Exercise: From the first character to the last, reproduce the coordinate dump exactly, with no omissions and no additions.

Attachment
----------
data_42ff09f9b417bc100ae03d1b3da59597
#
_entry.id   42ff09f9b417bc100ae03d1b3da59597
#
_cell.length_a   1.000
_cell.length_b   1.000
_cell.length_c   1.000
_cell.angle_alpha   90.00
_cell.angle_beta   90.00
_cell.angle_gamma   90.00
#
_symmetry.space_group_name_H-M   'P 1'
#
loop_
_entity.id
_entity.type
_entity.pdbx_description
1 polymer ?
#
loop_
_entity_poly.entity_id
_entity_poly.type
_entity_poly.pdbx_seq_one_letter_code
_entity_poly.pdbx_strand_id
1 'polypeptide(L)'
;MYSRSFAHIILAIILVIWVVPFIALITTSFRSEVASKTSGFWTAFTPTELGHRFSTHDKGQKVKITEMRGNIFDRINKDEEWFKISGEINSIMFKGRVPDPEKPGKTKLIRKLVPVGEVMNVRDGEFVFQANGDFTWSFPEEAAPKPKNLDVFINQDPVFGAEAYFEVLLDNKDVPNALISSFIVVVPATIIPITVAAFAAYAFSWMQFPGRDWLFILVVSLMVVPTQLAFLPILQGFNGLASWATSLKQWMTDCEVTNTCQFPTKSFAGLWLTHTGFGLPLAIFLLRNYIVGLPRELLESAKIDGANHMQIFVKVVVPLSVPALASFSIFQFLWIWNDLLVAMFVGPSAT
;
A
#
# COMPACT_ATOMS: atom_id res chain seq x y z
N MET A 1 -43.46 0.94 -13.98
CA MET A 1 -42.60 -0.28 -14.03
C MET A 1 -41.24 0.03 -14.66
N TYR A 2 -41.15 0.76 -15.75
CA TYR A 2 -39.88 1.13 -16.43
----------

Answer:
data_42ff09f9b417bc100ae03d1b3da59597
#
_entry.id   42ff09f9b417bc100ae03d1b3da59597
#
_cell.length_a   1.000
_cell.length_b   1.000
_cell.length_c   1.000
_cell.angle_alpha   90.00
_cell.angle_beta   90.00
_cell.angle_gamma   90.00
#
_symmetry.space_group_name_H-M   'P 1'
#
loop_
_entity.id
_entity.type
_entity.pdbx_description
1 polymer ?
#
loop_
_entity_poly.entity_id
_entity_poly.type
_entity_poly.pdbx_seq_one_letter_code
_entity_poly.pdbx_strand_id
1 'polypeptide(L)'
;MYSRSFAHIILAIILVIWVVPFIALITTSFRSEVASKTSGFWTAFTPTELGHRFSTHDKGQKVKITEMRGNIFDRINKDEEWFKISGEINSIMFKGRVPDPEKPGKTKLIRKLVPVGEVMNVRDGEFVFQANGDFTWSFPEEAAPKPKNLDVFINQDPVFGAEAYFEVLLDNKDVPNALISSFIVVVPATIIPITVAAFAAYAFSWMQFPGRDWLFILVVSLMVVPTQLAFLPILQGFNGLASWATSLKQWMTDCEVTNTCQFPTKSFAGLWLTHTGFGLPLAIFLLRNYIVGLPRELLESAKIDGANHMQIFVKVVVPLSVPALASFSIFQFLWIWNDLLVAMFVGPSAT
;
A
#
# COMPACT_ATOMS: atom_id res chain seq x y z
N MET A 1 -43.46 0.94 -13.98
CA MET A 1 -42.60 -0.28 -14.03
C MET A 1 -41.24 0.03 -14.66
N TYR A 2 -41.15 0.76 -15.75
CA TYR A 2 -39.88 1.13 -16.43